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Those chemicals and others in dust have been linked to serious illnesses such as asthma and cancer, as well as to hormonal changes and developmental and reproductive problems, the researchers say. The study was led by Ami R. Zota, Sc.D., at George Washington University in Washington, D.C. Young children are especially vulnerable because they're more likely to come into contact with and ingest dust than adults.
Zota and the other researchers reviewed information from indoor dust analysis studies published during or after 2000. They calculated concentrations of 45 chemicals found in samples collected across 14 states. Most came from people's homes, but they also reviewed data on dust found in day-care centers, gymnasiums, schools, and people's cars.
They estimated how much of each chemical, on average, actually gets into the body through breathing or swallowing, or through the skin.
"These estimates show that these chemicals do not stay in dust; rather, they get into bodies," says Robin Dodson, Sc.D., a research scientist at Silent Spring Institute in Newton, Mass., and a co-author of the study.
To keep dust levels in your home low, Dodson says, you should vacuum regularly. A good air purifier might help, too. (Our buying guides to the best vacuums and best air purifiers can help you find good ones.)
The team found that phthalates, a class of chemicals commonly used to soften plastic, represented the highest concentrations in dust particles and were among the highest in terms of exposure to children. The chemical is widely found in plastics used in food packaging, personal care products, and vinyl flooring.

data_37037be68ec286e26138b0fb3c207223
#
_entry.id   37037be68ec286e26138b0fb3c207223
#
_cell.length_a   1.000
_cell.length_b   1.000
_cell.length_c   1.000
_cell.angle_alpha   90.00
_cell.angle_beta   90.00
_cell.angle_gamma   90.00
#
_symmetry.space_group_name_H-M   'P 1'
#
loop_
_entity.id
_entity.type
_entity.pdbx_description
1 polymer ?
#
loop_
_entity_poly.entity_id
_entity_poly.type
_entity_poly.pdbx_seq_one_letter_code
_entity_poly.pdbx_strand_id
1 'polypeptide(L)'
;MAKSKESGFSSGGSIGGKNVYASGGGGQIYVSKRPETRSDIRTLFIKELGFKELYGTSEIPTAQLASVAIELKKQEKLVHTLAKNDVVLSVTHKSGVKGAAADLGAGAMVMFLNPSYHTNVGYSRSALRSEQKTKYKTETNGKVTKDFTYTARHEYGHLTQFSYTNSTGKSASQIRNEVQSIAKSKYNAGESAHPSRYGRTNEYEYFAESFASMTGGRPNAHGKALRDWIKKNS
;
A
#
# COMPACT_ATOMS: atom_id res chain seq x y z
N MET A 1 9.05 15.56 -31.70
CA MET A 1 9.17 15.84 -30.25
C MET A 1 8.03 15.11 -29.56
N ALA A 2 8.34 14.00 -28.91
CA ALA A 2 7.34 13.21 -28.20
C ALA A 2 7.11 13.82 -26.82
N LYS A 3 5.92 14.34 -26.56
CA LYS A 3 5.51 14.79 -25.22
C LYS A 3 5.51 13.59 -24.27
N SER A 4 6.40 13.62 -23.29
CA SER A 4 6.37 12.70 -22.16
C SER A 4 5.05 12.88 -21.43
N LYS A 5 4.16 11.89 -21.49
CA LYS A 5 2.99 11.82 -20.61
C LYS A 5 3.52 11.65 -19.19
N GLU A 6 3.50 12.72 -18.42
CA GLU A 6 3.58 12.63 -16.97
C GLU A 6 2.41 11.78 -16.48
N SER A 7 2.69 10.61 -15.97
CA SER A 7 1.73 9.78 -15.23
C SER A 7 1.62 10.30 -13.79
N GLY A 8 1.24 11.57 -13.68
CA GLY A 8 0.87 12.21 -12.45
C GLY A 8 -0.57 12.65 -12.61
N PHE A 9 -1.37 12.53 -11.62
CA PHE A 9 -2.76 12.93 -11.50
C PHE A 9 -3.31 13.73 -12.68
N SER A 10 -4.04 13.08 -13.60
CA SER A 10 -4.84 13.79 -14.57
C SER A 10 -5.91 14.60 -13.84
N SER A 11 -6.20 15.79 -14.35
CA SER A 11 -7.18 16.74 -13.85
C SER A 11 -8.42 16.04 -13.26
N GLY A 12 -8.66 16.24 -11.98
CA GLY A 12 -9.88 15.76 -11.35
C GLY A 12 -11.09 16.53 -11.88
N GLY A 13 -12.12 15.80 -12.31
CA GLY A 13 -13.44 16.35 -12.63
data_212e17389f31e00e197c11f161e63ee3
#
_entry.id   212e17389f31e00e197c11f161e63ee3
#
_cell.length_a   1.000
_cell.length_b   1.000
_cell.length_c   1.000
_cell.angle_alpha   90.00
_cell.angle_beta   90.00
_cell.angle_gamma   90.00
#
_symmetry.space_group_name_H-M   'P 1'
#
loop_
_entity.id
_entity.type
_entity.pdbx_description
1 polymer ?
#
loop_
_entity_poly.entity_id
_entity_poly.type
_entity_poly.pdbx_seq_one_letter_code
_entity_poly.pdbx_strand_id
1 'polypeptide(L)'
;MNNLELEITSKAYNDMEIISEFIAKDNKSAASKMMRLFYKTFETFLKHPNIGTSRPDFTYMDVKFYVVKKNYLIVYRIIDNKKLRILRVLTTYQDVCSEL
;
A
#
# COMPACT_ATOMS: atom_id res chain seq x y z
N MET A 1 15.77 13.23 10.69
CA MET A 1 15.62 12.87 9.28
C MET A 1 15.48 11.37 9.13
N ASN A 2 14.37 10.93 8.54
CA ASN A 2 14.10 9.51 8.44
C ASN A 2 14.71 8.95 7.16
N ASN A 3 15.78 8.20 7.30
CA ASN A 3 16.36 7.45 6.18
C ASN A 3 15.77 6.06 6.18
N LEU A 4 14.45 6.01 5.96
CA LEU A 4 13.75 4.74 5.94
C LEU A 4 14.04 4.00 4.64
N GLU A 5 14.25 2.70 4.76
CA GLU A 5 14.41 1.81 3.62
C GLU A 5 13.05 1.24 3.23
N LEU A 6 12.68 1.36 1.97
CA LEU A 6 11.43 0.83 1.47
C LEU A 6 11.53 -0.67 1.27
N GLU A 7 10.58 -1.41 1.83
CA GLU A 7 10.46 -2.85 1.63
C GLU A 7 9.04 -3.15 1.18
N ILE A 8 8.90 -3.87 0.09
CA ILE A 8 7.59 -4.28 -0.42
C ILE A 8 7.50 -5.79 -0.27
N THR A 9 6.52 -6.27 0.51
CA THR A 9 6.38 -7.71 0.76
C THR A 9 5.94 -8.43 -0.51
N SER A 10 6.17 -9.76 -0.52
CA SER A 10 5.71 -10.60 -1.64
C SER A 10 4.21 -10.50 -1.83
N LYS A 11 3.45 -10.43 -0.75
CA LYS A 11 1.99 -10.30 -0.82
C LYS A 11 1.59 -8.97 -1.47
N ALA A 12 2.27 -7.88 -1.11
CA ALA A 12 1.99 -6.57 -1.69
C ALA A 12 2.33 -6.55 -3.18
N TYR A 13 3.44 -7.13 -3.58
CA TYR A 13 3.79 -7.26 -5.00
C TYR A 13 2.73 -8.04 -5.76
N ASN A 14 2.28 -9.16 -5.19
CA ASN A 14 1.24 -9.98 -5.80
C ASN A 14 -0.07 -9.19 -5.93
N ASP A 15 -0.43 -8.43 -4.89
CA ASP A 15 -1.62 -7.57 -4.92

All the samples contained DEHP, one of the most potent phthalates, Dodson says. It has been linked to hormonal disruption and can have harmful effects on the parts of the body that direct biological development and reproduction.
Flame retardants were also among the top 10 chemicals found in dust particles. As with phthalates, they have been linked to hormonal disruptions, toxicity in reproductive and developmental systems, and cancer.
"I had a suspicion that the phthalates were going to rise to the top," Dodson says. "But the fact that flame retardants were almost equally as high was interesting."
Have you been sickened by the dust in your home?
Aside from using a good vacuum, an excellent way to limit your contact with these chemicals in general is to identify products you want to avoid, she says. Silent Spring Institute has developed a free app that offers several hundred research-based tips for consumers.
You should also wipe down surfaces with a damp cloth or mop, and make sure to wash your hands frequently, especially before you eat. That's extra important for children, who tend to pick up dusty things from the ground or floor and pop them into their mouth.